A: As I see it, there are a lot of other people who have suffered and are continuing to suffer more than I have. So what I have experienced is not worth talking about. I have also been able to calm my mind with the help of the good comrades around me. I think that one can have peace of mind if one concentrates more on what one can do for others rather than thinking about one’s own problems.

Q: I am a Shan national now living in Canada. With regard to the 2nd Panglong Conference, if the conference is held and if ethnic concerns are discussed, issues such as self-administration and self-determination—which the ethnics have been longing for—are bound to be brought up, just as they were at the 1st Panglong Conference. If these issues are discussed, I think it would be very difficult for the military government that now rules the country to participate.

A: The 2nd Panglong is intended mainly to build and develop a genuine spirit of Union. When we discuss issues like self-administration and self-determination, these will be based on that spirit of Union, with the goal of achieving that spirit as well. Since this will be done without harm to anyone, there is no reason for anyone who values the spirit of Union not to participate in the process.

Q: Mother Suu, I am a former soldier. I lost my right leg and right hand due to land-mine injuries while serving in the Burmese military. Now, I am living in the United States. While I was in Burma, my disability pension was 400 kyat (U.S. 50 cents) a month. When I arrived in this country, I received disability assistance of U.S. $674 a month. In this country, if you are over 65 years of age, the government give you a pension whether you have worked for the government or not. The government also provides allowances for housing and food for people who are unemployed. This kind of system does not seem to exist even in communist countries like China. Whenever I hear of older people and the disabled begging for food in our country, I wish that a social welfare system like the one in the United States could quickly be established in Burma. What are your views with regard to this?

A: I would like to applaud and honor the strong will that you have to start a new life in the United States in spite of your physical disabilities. We in our own country would also like to have a social welfare system that would provide security for all those people who are disabled in body or in mind, people who are looking for work, and people who are aged and old. To get this, we need a government that will guarantee democratic rights and maintain a strong treasury. We are working to achieve those goals. May you be healthy and fulfilled with the good things that you desire, my son.

Q: I live in the state of Virginia in the United States. I have heard that you practiced meditation while you were under house arrest. Now that you have been released from detention, have you been able to find time to meditate at all? Also, when I was living in Japan, my Japanese friends would ask me why the Burmese, who are Buddhists, have not been able to get on the road to negotiations. What kind of mental attitude should a Buddhist have?

A: It is true that I do not have the time now to meditate as I did when I was under house arrest, but I am trying my very best to do so. Although the majority of the people in our country are Buddhists, it is hard to know how many of them really take Buddhism to heart. I consider myself only to be at the stage where I am endeavoring to become a good Buddhist. I think that if everyone tries to reduce greed, anger, and illusion as much as they can, we can then quickly get on the road to negotiation.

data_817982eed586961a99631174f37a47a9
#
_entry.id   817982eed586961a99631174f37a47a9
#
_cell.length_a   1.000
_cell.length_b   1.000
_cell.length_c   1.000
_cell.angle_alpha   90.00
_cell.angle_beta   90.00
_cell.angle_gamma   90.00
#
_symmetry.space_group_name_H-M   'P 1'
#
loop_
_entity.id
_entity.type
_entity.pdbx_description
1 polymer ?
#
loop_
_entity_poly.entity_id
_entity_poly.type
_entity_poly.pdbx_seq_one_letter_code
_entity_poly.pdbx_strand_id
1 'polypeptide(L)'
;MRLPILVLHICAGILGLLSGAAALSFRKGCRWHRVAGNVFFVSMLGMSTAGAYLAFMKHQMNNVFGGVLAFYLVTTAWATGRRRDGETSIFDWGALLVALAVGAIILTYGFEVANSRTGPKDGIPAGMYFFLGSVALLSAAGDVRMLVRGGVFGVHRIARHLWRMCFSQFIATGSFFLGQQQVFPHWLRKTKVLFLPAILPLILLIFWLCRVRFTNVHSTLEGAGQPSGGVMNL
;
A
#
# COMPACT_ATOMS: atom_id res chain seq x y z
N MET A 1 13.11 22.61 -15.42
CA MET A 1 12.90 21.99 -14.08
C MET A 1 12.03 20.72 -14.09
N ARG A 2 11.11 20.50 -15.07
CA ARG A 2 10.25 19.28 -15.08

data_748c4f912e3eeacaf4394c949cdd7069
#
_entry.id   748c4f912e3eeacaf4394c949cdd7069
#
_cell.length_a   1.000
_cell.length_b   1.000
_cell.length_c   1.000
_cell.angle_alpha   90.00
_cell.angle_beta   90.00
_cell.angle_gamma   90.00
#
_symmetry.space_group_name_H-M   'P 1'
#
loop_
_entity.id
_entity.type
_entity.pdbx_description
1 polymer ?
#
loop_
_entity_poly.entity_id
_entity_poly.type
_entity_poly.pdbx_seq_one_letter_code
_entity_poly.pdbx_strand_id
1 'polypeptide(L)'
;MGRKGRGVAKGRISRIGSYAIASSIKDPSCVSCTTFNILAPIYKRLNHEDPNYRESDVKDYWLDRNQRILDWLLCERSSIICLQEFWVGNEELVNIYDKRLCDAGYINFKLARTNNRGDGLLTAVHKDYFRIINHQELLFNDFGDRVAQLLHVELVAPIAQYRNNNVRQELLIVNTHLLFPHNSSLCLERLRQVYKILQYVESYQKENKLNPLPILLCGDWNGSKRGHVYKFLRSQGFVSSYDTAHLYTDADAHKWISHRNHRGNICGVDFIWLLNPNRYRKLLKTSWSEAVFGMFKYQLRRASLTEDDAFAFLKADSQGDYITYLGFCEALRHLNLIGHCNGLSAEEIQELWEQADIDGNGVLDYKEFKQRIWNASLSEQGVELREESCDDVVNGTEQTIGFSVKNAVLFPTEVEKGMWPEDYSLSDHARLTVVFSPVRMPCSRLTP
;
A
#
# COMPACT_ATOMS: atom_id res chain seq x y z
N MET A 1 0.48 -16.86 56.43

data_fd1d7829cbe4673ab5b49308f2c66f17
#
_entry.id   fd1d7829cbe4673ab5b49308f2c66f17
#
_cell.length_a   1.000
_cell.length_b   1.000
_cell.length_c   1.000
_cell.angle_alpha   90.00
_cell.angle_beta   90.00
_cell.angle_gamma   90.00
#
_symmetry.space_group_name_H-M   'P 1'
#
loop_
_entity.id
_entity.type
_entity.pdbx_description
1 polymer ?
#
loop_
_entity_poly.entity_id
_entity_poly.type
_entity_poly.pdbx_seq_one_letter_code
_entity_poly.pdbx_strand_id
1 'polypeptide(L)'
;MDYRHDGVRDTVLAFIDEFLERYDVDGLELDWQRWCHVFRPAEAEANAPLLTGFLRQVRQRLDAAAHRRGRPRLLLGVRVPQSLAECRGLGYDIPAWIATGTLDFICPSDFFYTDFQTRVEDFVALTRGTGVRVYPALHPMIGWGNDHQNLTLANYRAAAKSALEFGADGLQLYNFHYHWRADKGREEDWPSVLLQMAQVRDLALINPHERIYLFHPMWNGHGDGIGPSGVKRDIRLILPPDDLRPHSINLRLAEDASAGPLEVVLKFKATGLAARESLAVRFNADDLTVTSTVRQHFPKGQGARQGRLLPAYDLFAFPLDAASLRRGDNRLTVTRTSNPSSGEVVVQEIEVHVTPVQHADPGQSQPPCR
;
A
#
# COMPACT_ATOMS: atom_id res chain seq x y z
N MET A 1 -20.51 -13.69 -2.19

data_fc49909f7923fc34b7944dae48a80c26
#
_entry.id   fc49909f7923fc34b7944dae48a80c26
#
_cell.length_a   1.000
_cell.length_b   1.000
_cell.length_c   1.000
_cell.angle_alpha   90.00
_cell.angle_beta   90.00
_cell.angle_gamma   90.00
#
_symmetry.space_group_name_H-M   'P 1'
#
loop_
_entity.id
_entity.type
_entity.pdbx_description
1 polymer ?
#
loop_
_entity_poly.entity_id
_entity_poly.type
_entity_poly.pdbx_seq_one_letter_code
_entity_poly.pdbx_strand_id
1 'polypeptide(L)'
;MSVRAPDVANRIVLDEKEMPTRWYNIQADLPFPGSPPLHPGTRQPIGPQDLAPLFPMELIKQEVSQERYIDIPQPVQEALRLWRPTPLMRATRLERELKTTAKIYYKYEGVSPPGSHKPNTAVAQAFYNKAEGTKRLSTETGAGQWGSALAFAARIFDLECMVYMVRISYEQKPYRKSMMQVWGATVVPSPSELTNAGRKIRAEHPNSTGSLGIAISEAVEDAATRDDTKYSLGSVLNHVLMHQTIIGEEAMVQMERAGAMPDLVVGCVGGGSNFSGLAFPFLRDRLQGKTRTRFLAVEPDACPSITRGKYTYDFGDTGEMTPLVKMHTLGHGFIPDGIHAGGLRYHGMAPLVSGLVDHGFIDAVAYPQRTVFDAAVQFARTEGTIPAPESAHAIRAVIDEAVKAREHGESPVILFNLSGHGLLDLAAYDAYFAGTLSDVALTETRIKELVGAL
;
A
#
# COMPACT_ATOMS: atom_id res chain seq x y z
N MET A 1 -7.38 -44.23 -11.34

[via Radio Free Asia]
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Freed democracy icon Aung San Suu Kyi tells of her years under house arrest in Burma

Newly freed democracy icon Aung San Suu Kyi gave an insight Wednesday into the daily routine and inner strength that enabled her to endure years under house arrest in Burma.

“It wasn’t all that difficult,” she told London’s The Times.

“I was in my own home. What was I going through? I was simply sitting in my house. I’ve never been one for going out a lot. I listened to music. I like sketching a bit and so on. I’m a very indoors sort of person, if you like, so it was no great hardship.”

She expressed surprise at any perception that she had gone through great hardship, comparing her treatment with those of the estimated 2100 other political prisoners in Burma.

“What do you think it would be like for those who have been imprisoned for years and years and years?” she asked.

“I had regular meditation sessions. I had a lot to do. Really. People seem to be surprised. You want to keep your house clean and tidy – you have to spend some time doing that. And then, of course, reading takes up time and listening to the radio took up a lot of hours every day because I didn’t want to miss any of the news about Burma.

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Suu Kyi’s 20-year war of wills with Myanmar junta: Profile

Aung San Suu Kyi’s patience and fierce determination have been tested repeatedly during a 20-year war of wills against Myanmar’s military rulers.

Those qualities, honed by a daily morning regimen of Buddhist meditation, have helped her in a battle in which she has effectively spent 15 of the last 20 years under house arrest.

Born June 19, 1945, Suu Kyi (pronounced Sue Chee) was only two when her father, Burmese independence hero General Aung San, was murdered by political rivals.

Her mother, Khin Kyi, served in several posts in the newly independent country, including ambassador to India. Suu Kyi grew up abroad, attending Britain’s Oxford University where she received degrees in philosophy and economics in 1967.